PALTC Clinicians as First Responders Promotes Early Recognition, Better Outcomes for Sepsis
An article in the March issue of JAMDA details how post-acute and long-term care (PALTC) clinicians, working as first responders, can promote early recognition of sepsis and help prevent hospitalizations and readmissions related to this condition.
In “Post-acute and Long-term Care Settings as First Responders for the Surviving Sepsis Campaign,” the authors suggested that PALTC professionals are poised to serve as a first response for those individuals with suspected sepsis. Not only can this help reduce Emergency Department (ED) visits and hospitalizations, they said; it also may help residents survive sepsis. These efforts are in line with the Society of Critical Care’s Surviving Sepsis Campaign, which was introduced in 2016 to encourage early recognition and management of this potentially deadly condition.
Older adults, particularly frail nursing home residents, are at a higher risk of sepsis, a serious infection caused by harmful microorganisms in the blood or other tissues. Sepsis can lead to organ malfunction and/or damage, shock, and even death. Frail older patients who develop sepsis have higher rates of intensive care admissions, longer hospital lengths of stay, and greater chance of in-hospital mortality.
As first responders, the authors observed, “PALTC staff can and should initiate efforts to support a resident with concerns for early sepsis. These activities should occur simultaneously with assessing the need for transfer for acute care and, provided that hospitalization is part of the resident’s goals of care, making those arrangements when indicated.” The authors indicated that sepsis screening tools and protocols may help PALTC staff actually assess residents for sepsis and communicate their findings to on-call practitioners in real time. These protocols, they said, should take into account staff skills. The authors further noted that the first responders team also will need to document any clinical findings that prompted the concern about sepsis, the interventions used, and the resident’s clinical response to those interventions.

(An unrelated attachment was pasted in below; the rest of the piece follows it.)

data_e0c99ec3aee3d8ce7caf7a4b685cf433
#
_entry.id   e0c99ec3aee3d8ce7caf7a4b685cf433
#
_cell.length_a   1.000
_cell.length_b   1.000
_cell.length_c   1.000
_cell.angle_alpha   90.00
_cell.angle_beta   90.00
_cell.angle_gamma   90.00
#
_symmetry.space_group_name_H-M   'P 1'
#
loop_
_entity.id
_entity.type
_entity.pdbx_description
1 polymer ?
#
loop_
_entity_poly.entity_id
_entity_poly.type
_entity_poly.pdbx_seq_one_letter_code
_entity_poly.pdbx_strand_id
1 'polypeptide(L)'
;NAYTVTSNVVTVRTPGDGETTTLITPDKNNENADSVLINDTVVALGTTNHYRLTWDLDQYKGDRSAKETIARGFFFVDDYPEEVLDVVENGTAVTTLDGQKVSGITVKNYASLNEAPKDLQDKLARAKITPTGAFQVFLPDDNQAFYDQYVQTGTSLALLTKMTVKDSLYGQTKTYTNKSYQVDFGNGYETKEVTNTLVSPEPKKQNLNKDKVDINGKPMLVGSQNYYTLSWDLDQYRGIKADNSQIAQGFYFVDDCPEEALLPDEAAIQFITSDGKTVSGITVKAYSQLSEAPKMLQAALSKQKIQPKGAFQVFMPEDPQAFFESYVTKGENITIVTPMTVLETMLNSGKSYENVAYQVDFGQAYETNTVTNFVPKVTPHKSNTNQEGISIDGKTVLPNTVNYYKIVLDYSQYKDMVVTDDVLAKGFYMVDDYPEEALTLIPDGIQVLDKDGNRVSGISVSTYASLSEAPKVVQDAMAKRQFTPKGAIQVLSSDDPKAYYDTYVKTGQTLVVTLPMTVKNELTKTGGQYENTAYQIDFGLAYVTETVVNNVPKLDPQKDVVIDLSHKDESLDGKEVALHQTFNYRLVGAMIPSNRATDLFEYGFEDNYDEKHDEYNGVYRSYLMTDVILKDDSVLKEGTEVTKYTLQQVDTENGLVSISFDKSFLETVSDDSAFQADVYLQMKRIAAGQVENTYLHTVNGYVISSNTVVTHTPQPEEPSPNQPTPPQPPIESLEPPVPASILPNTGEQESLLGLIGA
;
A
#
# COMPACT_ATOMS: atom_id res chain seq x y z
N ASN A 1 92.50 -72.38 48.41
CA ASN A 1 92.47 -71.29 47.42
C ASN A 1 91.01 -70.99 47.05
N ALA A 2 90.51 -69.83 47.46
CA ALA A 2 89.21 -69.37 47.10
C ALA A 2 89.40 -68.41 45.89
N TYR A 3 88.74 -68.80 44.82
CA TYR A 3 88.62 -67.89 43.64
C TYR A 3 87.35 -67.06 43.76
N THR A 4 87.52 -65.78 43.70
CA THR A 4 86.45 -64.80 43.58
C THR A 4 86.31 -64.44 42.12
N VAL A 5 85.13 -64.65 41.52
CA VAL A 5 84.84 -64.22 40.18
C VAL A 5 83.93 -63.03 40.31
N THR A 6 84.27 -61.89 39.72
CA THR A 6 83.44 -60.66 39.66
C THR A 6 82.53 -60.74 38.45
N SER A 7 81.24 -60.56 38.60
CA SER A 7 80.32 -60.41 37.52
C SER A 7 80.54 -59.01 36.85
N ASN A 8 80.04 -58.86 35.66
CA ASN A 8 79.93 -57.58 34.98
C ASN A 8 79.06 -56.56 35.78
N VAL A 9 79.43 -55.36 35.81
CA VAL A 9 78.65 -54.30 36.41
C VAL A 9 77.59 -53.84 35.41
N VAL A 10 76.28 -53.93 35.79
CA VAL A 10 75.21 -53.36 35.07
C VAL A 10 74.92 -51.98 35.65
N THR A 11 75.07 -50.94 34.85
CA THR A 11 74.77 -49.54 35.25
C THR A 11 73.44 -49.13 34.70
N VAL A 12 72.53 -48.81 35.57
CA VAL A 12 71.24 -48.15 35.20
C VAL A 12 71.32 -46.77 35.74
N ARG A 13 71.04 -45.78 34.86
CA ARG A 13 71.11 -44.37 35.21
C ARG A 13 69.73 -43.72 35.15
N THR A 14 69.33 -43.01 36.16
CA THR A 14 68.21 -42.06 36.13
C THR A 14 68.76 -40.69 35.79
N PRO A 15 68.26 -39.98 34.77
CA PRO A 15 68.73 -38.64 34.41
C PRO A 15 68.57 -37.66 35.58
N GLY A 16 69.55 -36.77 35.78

Ultimately, the authors said, “The recognition of PALTC staff as first responders in potential sepsis identification positions them to become champions for their residents. They can be empowered with the potential to reduce mortality.”
This study was conducted by researchers at the Geriatric Research Education and Clinical Center, Louis Stokes Cleveland Veterans Affairs Medical Center in Ohio; and the Lahey Hospital and Medical Center in Burlington, MA.
JAMDA is the official journal of AMDA – The Society for Post-Acute and Long-Term Care Medicine. JAMDA publishes peer-reviewed articles including original studies, reviews, clinical experience articles, case reports, and more, on all topics more important to post-acute and long-term care medicine. Visit www.jamda.com for more information.
About the Society for Post-Acute and Long-Term Care Medicine
AMDA – The Society for Post-Acute and Long-Term Care Medicine is the only medical specialty society representing the community of over 50,000 medical directors, physicians, nurse practitioners, physician assistants, and other practitioners working in the various post-acute and long-term care (PA/LTC) settings. Dedicated to defining and improving quality, we advance our mission through timely professional development, evidence-based clinical guidance, and tireless advocacy on behalf of members, patients, families, and staff. Visit www.paltc.org for more information.